The security and power vacuum left by Washington has been rapidly filled by Russia, Turkey, Saudi Arabia, Egypt, China, Qatar, the UAE and others, depending on the context. In contrast, European countries have so far struggled to engage collectively when it comes to the security and stability of their neighbourhood.

Such a changed international security environment has deep implications for Italy’s military operations abroad.

First, Rome has been used to look to Washington for leadership in crisis areas, but this approach does not work anymore in North Africa and parts of the Middle East. Therefore, Italy has to primarily engage with European and regional partners to build consensus on a possible politico-military approach to deal with crises and conflicts, beginning with Libya, East Med and the Sahel.

Second, concerning missions abroad, NATO remains for Italy a valuable format in terms of political consultation and military cooperation among allies and particularly with the United States, the UK, Canada and Turkey. The Atlantic Alliance also provides unique assets such as the integrated military command, ISR capabilities, agencies and centres of excellence.

Such potential – however – should be exploited through greater Italian and European leadership, looking for support rather than guidance from Washington. This support should be compatible with the ongoing US retrenchment, which means intelligence, space and air assets including drones, strategic airlift, logistics – but not boots on the ground.

When it comes to European leadership, the EU is of course the first place to build it. The European Union has slowly but steadily created military planning and conduct capacities under the EU Military Committee supervision, and it has increasingly engaged in capability development through the European Defence Agency, the Permanent Structured Cooperation (PeSCo) and the European Defence Fund.

Such a toolbox is useful but not decisive for crisis management and stability operations. What is missing is the political will to engage together in the security and stability of Europe’s neighbourhood.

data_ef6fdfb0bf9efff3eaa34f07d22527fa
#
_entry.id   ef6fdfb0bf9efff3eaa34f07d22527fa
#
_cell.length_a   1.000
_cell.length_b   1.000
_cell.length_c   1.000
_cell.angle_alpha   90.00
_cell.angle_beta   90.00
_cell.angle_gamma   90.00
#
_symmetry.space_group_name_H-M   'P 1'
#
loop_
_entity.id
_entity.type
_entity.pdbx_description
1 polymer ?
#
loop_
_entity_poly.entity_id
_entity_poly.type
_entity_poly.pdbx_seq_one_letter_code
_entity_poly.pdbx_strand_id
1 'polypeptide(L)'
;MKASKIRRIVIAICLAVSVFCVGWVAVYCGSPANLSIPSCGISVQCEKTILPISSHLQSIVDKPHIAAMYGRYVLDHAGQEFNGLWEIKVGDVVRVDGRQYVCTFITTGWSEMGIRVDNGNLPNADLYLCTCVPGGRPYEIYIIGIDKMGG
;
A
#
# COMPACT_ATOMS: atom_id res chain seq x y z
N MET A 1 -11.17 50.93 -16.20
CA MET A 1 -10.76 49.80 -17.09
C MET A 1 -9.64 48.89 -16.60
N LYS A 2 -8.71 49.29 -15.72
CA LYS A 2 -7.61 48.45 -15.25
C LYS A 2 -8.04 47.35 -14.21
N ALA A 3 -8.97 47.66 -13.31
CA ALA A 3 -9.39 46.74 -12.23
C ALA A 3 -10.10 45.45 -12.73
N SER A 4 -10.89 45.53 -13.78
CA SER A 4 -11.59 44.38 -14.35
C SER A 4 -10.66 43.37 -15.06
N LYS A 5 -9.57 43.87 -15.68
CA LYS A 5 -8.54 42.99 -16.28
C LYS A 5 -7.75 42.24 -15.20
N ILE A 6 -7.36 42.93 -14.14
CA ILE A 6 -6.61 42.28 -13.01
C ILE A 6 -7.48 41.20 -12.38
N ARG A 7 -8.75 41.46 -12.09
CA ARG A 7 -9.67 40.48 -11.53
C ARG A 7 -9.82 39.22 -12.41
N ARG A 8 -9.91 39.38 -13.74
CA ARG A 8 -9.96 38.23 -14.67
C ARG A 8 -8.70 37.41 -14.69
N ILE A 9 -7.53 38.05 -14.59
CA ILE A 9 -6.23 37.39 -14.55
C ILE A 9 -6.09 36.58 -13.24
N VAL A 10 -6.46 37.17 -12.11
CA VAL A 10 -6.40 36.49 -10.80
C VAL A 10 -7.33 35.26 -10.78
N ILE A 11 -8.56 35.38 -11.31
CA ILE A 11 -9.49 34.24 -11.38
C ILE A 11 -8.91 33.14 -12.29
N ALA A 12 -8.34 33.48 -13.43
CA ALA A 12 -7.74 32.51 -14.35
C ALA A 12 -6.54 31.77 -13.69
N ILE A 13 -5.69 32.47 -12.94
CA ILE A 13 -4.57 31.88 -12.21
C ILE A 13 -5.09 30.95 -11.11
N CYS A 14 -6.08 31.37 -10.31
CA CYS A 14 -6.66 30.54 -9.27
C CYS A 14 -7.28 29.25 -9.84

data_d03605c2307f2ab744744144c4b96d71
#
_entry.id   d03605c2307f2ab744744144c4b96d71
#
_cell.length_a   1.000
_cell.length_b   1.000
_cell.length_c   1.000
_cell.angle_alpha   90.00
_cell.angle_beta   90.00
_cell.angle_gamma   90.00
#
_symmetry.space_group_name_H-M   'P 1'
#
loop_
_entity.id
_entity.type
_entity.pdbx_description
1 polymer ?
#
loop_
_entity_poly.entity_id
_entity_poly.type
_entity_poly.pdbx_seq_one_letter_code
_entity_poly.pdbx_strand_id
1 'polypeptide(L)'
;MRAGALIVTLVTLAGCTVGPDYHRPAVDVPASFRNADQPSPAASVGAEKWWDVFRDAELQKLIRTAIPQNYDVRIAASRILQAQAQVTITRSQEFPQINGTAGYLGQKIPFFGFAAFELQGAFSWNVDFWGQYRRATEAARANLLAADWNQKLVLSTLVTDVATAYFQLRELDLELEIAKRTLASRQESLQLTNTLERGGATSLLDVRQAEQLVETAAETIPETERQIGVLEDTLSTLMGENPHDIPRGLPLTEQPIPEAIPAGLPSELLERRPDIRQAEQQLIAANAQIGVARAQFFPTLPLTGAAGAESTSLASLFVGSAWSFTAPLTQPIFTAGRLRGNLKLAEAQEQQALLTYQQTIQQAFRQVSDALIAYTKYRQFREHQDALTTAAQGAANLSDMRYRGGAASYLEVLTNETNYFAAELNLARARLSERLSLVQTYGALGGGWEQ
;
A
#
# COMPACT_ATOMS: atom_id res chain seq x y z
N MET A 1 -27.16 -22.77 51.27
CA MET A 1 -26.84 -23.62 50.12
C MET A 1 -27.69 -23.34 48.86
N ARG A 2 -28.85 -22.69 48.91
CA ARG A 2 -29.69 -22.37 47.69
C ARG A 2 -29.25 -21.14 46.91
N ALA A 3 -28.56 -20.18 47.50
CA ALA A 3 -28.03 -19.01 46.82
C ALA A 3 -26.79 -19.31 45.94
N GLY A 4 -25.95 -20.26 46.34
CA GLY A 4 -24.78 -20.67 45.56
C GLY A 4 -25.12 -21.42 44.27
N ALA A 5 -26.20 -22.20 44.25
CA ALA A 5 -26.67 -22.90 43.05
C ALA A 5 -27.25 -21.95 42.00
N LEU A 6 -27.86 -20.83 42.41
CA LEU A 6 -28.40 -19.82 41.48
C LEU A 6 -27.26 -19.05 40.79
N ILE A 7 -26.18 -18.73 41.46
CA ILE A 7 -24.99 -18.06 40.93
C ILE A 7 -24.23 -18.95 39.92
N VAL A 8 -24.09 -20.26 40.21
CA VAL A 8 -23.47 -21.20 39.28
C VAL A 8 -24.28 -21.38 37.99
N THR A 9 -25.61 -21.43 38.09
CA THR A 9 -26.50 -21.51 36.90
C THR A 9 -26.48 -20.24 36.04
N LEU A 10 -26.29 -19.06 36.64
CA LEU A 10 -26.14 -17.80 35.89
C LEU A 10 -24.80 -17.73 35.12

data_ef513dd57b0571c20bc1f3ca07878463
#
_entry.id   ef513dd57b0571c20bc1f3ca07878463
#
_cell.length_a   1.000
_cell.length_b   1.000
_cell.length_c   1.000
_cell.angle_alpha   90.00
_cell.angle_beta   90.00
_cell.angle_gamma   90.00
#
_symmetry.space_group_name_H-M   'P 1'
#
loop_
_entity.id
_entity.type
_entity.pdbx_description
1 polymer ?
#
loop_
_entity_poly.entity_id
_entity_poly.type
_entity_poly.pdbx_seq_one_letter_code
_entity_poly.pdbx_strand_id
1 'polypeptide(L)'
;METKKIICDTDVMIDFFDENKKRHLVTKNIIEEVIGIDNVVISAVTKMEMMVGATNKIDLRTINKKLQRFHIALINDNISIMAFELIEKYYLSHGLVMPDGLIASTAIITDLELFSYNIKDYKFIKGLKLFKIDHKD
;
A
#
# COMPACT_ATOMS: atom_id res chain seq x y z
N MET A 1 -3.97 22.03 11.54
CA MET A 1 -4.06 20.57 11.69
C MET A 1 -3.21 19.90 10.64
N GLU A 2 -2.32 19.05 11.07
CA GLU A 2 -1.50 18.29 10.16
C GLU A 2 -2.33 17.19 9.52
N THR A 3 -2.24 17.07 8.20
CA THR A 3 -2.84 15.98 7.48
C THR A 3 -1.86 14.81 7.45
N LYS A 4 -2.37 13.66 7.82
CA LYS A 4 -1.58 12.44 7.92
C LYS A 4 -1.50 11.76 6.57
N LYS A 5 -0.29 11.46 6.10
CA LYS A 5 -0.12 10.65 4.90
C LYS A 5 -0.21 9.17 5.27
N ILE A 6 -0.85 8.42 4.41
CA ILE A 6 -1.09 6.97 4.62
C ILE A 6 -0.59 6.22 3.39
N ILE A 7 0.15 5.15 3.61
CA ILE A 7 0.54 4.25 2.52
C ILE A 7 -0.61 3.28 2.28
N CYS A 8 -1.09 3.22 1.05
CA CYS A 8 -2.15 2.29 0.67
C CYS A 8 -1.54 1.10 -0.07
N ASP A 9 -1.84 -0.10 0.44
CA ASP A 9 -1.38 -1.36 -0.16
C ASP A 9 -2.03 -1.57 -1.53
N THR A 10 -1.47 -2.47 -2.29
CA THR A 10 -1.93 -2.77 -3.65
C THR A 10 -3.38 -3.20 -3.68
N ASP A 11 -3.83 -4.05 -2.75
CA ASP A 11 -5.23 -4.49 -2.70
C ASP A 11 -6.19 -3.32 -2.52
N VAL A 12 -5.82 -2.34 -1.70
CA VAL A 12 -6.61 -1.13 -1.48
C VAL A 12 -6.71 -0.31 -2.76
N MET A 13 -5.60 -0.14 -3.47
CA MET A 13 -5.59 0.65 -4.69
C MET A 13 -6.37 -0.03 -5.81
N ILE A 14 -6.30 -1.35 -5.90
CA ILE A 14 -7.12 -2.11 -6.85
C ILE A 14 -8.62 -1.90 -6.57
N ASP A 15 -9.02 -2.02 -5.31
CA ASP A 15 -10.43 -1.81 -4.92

The French-led European Intervention Initiative could be of added value in this regard. Rome should propose actions within this format to have an early, timely and strategic conversation with major European allies. Options and solutions should then be implemented via the EU and/or NATO on a case-by-case basis. It goes without saying that the more NATO–EU cooperation, the better.[7]

Last but not least, Italy has to do urgent and important homework to adjust its defence policy to the new reality of operations abroad. A more explicit strategy clarifying the national interests and priorities in crisis areas, as well as spelling out the rationale for each mission and the related threat assessment, is badly needed.

This strategy should lead to updated rules of engagement, a larger and more combat-oriented training, greater availability and readiness of high-end, heavy assets and an increased importance given to logistical support and MROU within procurement programmes. Moreover, as envisaged by the Chief of Defence Staff’s 2020 Strategic Concept, all military operations should by design be planned as joint ones.[8]

The 2015 White Paper for International Security and Defence[9] constitutes a solid, overarching starting point for such a strategy. Given the changing international security environment, and particularly the challenges from Europe’s neighbourhood, time has come for Italy to think, plan and manage its military interventions abroad in a more strategic way.

* Alessandro Marrone is Head of the Defence Programme of the Istituto Affari Internazionali (IAI). He also teaches Military Policy at Italian Ministry of Defence’s Joint Services Staff College (Istituto Superiore di Stato Maggiore Interforze – ISSMI).

[1] Italian Ministry of Defence website: Military Operations, updated 27 February 2020,

[2] United Nations Peacekeeping, Summary of Troops Contributing Countries by Ranking…, January 2020,

[3] See, among others, Alessandro Marrone and Michele Nones, “Le forze italiane in missione all’estero: trend e rischi”, in Documenti IAI, No. 20|03 (March 2020), p. 3,

[4] Karolina Muti and Alessandro Marrone, “How Italians View Their Defence? Active, Security-oriented, Cooperative and Cheap”, in IAI Commentaries, No. 19|39 (June 2019),

[5] Elisabeth Braw, “Europe’s Military Maestros: Italy”, in Politico, 23 August 2017,

[6] Italian General Staff of the Army, Future Operating Environment Post 2035. Implications for Land Forces, 2019,

[7] See, among others, Andrea Aversano Stabile, Guillaume Lasconjarias and Paola Sartori, “NATO-EU Cooperation to Project Stability”, in Documenti IAI, No. 18|18 (July 2018),

[8] Italian Chief of Defence Staff, Il Concetto Strategico del Capo di Stato Maggiore della Difesa, January 2020,

[9] Italian Ministry of Defence, White Paper for International Security and Defence, July 2015,